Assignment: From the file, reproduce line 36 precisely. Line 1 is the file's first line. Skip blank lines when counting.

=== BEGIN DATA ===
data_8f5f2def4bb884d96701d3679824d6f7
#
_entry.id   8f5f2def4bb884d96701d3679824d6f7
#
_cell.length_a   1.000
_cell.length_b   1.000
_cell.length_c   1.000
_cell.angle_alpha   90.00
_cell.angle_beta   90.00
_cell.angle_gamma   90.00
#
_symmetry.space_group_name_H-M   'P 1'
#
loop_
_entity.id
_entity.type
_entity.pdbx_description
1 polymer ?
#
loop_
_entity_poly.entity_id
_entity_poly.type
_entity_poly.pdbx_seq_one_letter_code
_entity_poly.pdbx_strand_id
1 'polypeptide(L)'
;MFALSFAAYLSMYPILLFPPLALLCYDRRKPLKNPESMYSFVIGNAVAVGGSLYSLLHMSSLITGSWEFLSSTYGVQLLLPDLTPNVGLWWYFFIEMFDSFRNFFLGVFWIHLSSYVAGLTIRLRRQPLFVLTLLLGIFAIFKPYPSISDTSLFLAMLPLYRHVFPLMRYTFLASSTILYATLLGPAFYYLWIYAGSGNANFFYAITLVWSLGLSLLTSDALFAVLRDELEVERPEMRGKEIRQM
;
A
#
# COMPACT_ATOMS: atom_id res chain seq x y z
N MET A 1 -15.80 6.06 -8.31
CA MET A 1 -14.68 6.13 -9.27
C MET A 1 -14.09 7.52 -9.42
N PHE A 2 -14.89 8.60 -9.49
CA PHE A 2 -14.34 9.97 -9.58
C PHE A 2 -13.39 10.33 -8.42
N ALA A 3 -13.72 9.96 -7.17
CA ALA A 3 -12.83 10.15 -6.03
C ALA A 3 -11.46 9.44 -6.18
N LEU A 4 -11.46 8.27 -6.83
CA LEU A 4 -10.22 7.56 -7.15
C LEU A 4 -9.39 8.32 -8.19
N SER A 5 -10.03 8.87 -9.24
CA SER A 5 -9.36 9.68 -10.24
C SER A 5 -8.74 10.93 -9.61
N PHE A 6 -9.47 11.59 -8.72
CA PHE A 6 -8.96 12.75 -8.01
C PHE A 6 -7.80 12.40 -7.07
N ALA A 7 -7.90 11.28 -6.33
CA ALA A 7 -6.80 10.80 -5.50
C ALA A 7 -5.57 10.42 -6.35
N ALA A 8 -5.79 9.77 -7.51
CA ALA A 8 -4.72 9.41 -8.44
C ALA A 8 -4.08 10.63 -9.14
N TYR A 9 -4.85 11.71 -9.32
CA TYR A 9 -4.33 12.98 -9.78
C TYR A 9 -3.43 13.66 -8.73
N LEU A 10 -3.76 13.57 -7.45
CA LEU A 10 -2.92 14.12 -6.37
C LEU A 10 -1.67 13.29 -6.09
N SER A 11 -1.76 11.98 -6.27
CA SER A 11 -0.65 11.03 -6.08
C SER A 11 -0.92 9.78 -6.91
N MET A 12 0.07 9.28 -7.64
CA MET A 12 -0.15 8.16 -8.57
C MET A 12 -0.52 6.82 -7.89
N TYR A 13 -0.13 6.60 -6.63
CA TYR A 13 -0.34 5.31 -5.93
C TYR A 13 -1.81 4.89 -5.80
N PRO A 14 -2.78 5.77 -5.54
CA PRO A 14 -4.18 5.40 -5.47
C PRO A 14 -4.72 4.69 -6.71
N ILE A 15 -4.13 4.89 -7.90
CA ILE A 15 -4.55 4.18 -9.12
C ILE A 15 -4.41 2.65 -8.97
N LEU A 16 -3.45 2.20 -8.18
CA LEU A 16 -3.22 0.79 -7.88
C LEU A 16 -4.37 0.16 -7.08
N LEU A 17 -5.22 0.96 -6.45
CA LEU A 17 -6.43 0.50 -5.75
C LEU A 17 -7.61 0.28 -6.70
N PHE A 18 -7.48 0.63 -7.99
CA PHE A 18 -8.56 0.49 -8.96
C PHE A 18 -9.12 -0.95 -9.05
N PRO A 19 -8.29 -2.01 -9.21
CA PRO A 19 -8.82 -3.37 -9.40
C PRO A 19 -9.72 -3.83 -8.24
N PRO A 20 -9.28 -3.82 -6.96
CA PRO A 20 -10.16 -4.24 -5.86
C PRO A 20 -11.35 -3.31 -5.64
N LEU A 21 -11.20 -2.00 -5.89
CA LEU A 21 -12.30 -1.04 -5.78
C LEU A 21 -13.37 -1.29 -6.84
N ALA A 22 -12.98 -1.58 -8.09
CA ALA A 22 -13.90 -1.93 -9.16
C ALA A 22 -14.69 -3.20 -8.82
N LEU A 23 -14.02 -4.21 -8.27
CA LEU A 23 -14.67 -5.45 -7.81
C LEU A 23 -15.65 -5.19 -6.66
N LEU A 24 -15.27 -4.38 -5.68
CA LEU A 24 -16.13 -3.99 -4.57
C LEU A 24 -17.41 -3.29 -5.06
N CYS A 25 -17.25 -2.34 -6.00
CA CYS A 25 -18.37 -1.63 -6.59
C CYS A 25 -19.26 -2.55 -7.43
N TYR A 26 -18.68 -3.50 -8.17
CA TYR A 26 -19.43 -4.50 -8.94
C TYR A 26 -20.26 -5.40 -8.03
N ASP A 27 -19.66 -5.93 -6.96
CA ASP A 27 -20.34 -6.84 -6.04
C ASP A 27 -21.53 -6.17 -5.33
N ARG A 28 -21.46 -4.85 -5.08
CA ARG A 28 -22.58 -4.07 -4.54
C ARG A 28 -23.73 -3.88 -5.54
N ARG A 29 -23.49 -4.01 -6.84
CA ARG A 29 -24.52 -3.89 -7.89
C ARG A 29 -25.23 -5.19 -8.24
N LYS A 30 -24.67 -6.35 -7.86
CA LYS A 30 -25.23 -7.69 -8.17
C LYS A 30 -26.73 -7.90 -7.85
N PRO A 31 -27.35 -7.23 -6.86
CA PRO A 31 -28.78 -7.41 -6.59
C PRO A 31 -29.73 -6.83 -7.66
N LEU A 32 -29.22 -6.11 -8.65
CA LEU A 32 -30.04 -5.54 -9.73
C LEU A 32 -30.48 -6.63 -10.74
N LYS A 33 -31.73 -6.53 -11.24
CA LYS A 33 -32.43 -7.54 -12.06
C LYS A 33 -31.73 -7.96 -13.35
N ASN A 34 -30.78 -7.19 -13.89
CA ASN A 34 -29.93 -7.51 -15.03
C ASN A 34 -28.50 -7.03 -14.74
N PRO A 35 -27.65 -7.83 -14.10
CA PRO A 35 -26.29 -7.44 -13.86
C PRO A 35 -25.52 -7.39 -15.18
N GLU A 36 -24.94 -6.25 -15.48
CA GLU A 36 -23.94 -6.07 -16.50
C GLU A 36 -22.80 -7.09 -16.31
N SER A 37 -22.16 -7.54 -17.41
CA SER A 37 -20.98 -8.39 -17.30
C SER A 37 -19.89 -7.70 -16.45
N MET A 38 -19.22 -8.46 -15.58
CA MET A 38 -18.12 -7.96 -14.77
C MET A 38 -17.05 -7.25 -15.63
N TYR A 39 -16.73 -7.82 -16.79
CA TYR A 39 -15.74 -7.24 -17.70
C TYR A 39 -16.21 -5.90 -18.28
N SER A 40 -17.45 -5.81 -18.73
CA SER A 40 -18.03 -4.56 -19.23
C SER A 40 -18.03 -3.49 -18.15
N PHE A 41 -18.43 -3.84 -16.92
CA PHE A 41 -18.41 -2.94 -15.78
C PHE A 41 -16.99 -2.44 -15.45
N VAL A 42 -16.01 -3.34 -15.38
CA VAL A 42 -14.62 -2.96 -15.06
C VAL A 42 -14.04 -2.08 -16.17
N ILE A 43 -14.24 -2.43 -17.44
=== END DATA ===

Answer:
C PHE A 2 -13.39 10.33 -8.42